• Wheat Data Interoperability Guidelines: for  best practices, tools, recommendations, including ontologies and vocabularies, and examples to create, manage and share data related to Wheat. 

    • Brokering Governance: addresses the governance of the brokering middleware and interconnects existing international e-infrastructures.

  • Identify, Store, Preserve & Link: 

    • Data Foundation & Terminology: Basic Vocabulary of Foundational Terminology Query Tool, aiming at enabling the verification of data identity and integrity

    • PID Information Type Registry: including a conceptual model for structuring typed information, an application programming interface (API) for access to typed information and a demonstrator implementing the interface. 

    • PID Kernel Information: principles to guide in the identification of information suitable for inclusion in the PID record and creation of PID Kernel Profiles with information contained in a PID record. 

    • Robust Persistent Identifiers Project (RPID): which encounters and tries to resolve the issue of having too much inconsistent protocols for getting from PID to data object.

  • Disseminate, Share, & Find:


The second half of the day unfolded in an interactive session of roundtable discussions and online polls that helped to build a better understanding of the Greek scientific community needs and of the usability of RDA outputs by diverse research communities. Moreover, the discussions focused on two main issues: 

  1. Getting feedback on the constraints leading to the lack of RDA output adoption, as  observed within the Greek research area. 

The main factors, according to the audience, are limited information and guidance on that topic, implementation costs and difficulty in seeing the importance of accepting and following the cultural shift towards FAIR data in a more universal way in their domain.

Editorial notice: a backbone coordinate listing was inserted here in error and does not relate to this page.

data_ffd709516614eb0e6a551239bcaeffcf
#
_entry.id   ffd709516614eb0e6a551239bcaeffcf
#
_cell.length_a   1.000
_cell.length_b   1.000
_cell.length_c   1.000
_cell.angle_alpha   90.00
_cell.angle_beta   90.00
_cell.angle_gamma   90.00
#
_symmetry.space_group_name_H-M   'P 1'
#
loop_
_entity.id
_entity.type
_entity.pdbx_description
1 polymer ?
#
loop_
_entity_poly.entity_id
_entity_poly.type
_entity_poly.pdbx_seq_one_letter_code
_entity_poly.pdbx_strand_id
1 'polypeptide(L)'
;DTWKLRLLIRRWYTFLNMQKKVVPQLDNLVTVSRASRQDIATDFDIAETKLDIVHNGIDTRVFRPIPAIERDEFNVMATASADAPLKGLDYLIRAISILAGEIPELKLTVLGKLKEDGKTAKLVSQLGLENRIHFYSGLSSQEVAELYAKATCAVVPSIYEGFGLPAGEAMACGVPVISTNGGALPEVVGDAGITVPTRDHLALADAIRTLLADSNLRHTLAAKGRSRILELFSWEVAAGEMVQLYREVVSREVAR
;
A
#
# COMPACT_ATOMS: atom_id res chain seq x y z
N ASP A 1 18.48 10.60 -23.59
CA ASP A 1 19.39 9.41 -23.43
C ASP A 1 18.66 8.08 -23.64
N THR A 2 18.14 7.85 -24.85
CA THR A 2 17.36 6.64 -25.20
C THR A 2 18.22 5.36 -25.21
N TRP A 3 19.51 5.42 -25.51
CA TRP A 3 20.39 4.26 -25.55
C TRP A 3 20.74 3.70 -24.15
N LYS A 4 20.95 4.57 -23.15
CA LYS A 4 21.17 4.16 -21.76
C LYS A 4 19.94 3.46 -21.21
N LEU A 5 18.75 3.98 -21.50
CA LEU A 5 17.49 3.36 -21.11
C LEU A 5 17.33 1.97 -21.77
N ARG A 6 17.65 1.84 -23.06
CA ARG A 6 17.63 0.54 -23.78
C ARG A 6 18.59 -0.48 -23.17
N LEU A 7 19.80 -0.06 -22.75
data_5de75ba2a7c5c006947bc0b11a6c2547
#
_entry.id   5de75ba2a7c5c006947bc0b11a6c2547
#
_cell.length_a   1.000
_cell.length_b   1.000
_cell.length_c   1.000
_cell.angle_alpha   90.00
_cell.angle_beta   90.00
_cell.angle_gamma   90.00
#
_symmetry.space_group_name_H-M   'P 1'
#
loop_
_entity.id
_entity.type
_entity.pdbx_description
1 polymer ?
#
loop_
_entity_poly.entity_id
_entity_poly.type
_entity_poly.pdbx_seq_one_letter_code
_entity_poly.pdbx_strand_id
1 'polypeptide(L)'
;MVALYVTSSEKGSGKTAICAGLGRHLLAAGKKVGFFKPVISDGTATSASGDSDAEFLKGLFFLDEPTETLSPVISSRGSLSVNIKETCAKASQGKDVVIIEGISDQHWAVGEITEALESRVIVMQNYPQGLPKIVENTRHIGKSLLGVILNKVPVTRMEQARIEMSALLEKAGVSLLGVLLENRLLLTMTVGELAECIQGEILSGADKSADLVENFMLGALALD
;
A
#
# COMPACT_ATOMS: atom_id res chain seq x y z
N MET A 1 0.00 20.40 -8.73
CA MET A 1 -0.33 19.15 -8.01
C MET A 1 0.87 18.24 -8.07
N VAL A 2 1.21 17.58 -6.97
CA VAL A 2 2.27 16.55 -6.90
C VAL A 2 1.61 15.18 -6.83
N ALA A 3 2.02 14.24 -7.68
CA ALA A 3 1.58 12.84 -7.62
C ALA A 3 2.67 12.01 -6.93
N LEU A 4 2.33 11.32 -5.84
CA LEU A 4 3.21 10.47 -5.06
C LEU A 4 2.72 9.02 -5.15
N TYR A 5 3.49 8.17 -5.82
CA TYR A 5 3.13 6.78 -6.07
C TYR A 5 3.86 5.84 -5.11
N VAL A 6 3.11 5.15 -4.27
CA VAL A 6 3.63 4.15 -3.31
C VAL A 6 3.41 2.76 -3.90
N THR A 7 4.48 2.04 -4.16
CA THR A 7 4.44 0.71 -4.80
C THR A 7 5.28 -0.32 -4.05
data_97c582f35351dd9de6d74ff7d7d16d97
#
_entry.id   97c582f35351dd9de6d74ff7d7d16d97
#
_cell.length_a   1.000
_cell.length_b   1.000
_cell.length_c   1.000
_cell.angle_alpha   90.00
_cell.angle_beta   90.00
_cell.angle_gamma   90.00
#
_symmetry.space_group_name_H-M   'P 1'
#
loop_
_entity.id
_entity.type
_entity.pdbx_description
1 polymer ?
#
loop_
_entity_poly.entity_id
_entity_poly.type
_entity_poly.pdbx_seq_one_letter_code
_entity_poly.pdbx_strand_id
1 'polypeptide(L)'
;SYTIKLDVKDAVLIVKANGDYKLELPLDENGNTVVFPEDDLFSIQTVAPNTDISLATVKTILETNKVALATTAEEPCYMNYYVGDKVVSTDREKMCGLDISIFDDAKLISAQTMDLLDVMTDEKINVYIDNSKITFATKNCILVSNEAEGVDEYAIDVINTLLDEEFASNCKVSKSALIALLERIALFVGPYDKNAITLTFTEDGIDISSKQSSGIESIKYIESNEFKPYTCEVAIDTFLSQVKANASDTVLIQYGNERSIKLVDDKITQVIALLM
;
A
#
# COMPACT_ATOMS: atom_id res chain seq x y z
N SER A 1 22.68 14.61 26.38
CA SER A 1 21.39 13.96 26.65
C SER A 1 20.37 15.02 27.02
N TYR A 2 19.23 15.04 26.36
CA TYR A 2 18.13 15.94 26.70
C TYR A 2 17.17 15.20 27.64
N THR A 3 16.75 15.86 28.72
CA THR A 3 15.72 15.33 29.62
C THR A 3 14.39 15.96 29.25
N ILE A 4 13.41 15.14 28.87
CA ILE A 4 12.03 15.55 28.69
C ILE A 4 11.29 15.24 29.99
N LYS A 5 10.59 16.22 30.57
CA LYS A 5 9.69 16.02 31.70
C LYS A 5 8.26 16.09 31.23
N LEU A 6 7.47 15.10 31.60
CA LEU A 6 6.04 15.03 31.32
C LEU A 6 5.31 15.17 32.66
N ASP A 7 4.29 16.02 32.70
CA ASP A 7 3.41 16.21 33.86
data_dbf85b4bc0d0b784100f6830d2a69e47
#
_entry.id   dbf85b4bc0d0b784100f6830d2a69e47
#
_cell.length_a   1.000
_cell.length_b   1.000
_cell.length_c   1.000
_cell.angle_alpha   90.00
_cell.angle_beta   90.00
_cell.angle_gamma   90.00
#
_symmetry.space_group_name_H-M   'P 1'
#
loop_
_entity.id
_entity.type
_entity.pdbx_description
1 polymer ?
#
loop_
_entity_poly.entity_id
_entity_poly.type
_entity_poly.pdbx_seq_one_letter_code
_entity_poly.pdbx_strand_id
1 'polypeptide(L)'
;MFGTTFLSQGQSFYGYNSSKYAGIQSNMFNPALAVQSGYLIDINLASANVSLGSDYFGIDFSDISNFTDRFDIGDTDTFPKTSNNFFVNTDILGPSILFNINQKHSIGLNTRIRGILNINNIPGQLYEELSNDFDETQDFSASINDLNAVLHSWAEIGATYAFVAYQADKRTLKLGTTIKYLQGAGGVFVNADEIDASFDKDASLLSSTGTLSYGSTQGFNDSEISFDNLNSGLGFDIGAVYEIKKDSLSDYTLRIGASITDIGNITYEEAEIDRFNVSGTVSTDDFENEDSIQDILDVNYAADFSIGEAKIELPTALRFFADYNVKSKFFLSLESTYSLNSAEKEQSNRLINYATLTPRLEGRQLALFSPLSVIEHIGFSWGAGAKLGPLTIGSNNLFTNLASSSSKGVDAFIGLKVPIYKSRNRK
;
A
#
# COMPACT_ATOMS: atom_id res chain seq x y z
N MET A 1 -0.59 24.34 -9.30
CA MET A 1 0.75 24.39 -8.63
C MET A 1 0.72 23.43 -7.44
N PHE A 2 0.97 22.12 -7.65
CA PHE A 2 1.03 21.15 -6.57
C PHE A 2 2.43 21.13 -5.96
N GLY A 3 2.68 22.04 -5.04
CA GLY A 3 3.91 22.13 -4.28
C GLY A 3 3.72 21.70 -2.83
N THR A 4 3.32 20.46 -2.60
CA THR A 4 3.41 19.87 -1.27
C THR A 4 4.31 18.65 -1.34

One of the most significant challenges that the Greek researchers are facing lies in the diversity of metadata standards. The paradigm of a language resources infrastructure was explained mentioning that such infrastructure hosts language resources that come from different domains. These domains have well-established and broadly used metadata standards which have to be combined. Specifically, these are metadata that describe linguistic resources, metadata that refer to language resources from the SSH area and yet other metadata standards that are used in the Digital Humanities. It would help if there was a minimum set of requirements for the combination of those metadata standards. 

Another challenge is data citation, which is a relatively new concept which has to be better understood by the research infrastructures before building the mechanisms to implement data citations in a dynamic way.


  1. Brainstorming on new ways that RDA Global could provide support. 

At the end of the workshop, it was recognised that in order for RDA to effectively support all stakeholders, i.e. an organization, a research centre, a repository or an individual researcher to comply with the FAIR principles, it is necessary to take complementary actions. A “recipe” on how to adopt the outputs, including specific steps to follow or code to embed, would be a good start in moving from the level of principles to the level of actual implementation. Possible “pathways” for different communities or organisations adopting outputs was also  mentioned. Furthermore, the creation of RDA support teams (such as helpdesks) that promote successful adoption stories and support information exchange and implementation of adoption processes, was suggested and endorsed by the majority of the audience. Around 60 researchers were present physically and remotely.


Slides and recordings of the workshop can be found here.


To learn more about the Greek RDA Node and how to get involved in RDA, visit the RDA in Greece page.